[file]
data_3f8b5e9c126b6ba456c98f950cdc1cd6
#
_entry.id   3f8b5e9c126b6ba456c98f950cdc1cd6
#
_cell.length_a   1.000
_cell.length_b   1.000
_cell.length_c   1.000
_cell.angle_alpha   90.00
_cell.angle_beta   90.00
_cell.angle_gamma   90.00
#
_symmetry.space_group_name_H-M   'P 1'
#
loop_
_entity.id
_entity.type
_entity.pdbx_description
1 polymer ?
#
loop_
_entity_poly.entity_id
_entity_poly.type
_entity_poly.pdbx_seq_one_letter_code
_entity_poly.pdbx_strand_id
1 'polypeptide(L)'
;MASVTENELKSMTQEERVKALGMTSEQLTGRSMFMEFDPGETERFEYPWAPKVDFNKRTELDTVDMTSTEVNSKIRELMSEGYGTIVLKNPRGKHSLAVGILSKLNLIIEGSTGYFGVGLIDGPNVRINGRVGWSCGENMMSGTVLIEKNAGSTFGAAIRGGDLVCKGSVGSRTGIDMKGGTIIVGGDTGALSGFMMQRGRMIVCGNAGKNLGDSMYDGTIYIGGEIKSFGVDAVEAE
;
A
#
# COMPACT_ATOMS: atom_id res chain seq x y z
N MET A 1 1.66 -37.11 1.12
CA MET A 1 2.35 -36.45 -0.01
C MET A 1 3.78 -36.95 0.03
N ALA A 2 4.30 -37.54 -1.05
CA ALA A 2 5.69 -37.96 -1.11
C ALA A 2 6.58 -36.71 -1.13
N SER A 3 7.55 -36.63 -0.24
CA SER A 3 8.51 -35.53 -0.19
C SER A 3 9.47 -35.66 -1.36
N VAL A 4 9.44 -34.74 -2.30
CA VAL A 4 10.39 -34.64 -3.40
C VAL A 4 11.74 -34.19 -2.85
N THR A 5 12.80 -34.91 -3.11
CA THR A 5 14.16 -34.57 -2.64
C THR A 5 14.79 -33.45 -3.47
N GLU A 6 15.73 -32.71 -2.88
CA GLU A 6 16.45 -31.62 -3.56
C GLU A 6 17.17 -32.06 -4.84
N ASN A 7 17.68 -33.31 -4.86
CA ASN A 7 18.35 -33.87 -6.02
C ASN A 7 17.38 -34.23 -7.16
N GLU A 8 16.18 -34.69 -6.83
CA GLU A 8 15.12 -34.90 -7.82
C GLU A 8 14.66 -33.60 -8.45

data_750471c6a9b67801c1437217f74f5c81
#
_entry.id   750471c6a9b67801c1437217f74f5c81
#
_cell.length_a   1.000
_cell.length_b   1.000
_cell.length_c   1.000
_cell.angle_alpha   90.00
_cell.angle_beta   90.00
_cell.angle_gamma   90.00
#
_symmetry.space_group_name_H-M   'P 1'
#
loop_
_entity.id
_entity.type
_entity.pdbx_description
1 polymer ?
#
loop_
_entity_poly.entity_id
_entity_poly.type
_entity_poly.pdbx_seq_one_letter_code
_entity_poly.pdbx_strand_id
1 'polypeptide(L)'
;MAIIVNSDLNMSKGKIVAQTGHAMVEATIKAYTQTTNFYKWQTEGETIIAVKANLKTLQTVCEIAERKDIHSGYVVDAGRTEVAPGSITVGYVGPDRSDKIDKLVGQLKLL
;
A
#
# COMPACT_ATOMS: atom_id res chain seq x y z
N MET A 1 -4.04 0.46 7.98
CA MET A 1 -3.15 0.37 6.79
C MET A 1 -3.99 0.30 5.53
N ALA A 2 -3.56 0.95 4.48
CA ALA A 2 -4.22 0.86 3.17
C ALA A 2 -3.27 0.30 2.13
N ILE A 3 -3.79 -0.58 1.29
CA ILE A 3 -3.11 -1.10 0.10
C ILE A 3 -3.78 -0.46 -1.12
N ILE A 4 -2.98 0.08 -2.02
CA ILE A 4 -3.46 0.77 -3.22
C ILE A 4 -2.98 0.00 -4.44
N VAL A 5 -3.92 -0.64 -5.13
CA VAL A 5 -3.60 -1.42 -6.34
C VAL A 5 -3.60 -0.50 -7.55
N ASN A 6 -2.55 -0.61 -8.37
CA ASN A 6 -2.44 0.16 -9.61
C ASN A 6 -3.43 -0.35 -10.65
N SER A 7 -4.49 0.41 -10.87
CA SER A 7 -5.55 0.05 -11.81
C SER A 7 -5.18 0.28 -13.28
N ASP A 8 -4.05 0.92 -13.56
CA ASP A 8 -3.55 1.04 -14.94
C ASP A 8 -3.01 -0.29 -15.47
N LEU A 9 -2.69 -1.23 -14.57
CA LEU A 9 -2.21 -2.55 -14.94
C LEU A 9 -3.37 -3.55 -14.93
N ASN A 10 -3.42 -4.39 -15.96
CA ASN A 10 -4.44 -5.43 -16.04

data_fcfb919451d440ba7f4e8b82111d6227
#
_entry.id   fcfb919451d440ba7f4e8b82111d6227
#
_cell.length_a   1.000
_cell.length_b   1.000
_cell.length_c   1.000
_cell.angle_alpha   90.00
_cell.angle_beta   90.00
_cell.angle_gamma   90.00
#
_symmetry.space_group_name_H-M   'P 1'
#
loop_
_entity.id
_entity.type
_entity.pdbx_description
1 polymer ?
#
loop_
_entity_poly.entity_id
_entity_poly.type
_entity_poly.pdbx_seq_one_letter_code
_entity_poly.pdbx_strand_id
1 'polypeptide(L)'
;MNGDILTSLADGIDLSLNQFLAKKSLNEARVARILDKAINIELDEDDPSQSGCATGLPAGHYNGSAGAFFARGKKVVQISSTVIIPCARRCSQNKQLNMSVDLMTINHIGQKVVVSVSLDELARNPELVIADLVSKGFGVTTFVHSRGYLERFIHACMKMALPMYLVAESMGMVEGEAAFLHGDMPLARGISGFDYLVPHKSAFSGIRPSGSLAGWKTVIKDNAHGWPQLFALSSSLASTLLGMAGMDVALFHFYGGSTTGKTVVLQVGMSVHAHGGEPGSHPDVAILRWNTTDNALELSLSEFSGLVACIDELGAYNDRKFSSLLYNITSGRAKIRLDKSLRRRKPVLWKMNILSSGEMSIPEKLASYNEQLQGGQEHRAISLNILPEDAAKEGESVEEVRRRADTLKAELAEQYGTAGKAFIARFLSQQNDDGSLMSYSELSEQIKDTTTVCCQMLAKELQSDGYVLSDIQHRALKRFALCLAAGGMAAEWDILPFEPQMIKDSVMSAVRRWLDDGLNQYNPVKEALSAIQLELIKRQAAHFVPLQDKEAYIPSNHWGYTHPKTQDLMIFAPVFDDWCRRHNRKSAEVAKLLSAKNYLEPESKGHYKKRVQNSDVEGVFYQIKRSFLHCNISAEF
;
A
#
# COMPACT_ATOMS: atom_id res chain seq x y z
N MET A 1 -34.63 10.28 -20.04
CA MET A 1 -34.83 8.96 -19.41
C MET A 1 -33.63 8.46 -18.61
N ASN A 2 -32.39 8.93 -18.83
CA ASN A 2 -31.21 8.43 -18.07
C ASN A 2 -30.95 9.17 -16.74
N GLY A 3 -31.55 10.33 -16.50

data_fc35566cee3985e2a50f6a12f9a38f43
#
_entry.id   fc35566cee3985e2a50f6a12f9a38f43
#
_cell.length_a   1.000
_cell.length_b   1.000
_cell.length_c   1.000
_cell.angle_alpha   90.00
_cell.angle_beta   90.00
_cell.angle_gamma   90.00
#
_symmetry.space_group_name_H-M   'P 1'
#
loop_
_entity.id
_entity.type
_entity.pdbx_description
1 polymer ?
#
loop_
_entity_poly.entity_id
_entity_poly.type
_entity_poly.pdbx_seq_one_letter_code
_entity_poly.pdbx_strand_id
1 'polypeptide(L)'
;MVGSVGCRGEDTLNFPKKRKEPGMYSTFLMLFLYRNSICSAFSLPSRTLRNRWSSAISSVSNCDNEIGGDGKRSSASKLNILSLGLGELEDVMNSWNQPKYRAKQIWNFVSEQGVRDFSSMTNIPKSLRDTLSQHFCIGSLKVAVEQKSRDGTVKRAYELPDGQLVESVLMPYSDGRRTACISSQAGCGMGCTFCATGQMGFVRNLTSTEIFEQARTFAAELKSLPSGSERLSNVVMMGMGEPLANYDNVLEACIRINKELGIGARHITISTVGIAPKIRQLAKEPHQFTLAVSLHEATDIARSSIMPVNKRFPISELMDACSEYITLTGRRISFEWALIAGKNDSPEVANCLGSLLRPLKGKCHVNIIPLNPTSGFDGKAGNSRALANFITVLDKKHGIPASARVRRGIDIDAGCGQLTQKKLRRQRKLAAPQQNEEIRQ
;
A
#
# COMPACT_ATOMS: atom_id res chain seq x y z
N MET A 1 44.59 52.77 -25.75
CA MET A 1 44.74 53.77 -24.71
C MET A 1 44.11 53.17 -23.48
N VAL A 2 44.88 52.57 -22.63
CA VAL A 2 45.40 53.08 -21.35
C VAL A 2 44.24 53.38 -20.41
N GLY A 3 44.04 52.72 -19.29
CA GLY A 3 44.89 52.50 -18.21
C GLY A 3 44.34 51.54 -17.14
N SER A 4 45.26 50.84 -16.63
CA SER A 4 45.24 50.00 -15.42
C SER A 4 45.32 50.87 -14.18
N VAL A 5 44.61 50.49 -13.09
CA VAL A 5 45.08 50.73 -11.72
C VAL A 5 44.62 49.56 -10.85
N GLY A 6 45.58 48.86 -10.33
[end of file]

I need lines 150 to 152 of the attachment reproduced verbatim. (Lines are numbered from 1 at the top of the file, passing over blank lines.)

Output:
N GLY A 3 -31.55 10.33 -16.50

data_fc35566cee3985e2a50f6a12f9a38f43
#